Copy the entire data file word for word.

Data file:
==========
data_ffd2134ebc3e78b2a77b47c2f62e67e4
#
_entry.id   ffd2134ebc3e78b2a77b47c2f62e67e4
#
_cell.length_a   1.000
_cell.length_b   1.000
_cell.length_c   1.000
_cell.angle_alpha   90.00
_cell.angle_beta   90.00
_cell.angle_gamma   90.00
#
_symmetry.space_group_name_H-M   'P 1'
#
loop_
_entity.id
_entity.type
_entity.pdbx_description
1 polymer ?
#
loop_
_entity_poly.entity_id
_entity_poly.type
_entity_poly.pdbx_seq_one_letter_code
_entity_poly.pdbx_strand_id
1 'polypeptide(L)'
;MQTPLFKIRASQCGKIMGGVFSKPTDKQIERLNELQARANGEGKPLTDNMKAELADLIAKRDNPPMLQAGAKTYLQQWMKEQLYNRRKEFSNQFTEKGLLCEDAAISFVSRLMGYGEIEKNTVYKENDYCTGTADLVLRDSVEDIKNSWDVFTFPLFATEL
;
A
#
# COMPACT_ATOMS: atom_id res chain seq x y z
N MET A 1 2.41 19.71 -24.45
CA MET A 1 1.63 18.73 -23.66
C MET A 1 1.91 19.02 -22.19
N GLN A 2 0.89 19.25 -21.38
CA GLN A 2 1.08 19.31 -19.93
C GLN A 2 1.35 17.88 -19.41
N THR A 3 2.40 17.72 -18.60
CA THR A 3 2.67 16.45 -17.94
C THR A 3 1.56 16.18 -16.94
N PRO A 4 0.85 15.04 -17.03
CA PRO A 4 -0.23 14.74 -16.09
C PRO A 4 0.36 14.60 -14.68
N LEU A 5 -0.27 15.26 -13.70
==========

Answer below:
data_ffd2134ebc3e78b2a77b47c2f62e67e4
#
_entry.id   ffd2134ebc3e78b2a77b47c2f62e67e4
#
_cell.length_a   1.000
_cell.length_b   1.000
_cell.length_c   1.000
_cell.angle_alpha   90.00
_cell.angle_beta   90.00
_cell.angle_gamma   90.00
#
_symmetry.space_group_name_H-M   'P 1'
#
loop_
_entity.id
_entity.type
_entity.pdbx_description
1 polymer ?
#
loop_
_entity_poly.entity_id
_entity_poly.type
_entity_poly.pdbx_seq_one_letter_code
_entity_poly.pdbx_strand_id
1 'polypeptide(L)'
;MQTPLFKIRASQCGKIMGGVFSKPTDKQIERLNELQARANGEGKPLTDNMKAELADLIAKRDNPPMLQAGAKTYLQQWMKEQLYNRRKEFSNQFTEKGLLCEDAAISFVSRLMGYGEIEKNTVYKENDYCTGTADLVLRDSVEDIKNSWDVFTFPLFATEL
;
A
#
# COMPACT_ATOMS: atom_id res chain seq x y z
N MET A 1 2.41 19.71 -24.45
CA MET A 1 1.63 18.73 -23.66
C MET A 1 1.91 19.02 -22.19
N GLN A 2 0.89 19.25 -21.38
CA GLN A 2 1.08 19.31 -19.93
C GLN A 2 1.35 17.88 -19.41
N THR A 3 2.40 17.72 -18.60
CA THR A 3 2.67 16.45 -17.94
C THR A 3 1.56 16.18 -16.94
N PRO A 4 0.85 15.04 -17.03
CA PRO A 4 -0.23 14.74 -16.09
C PRO A 4 0.36 14.60 -14.68
N LEU A 5 -0.27 15.26 -13.70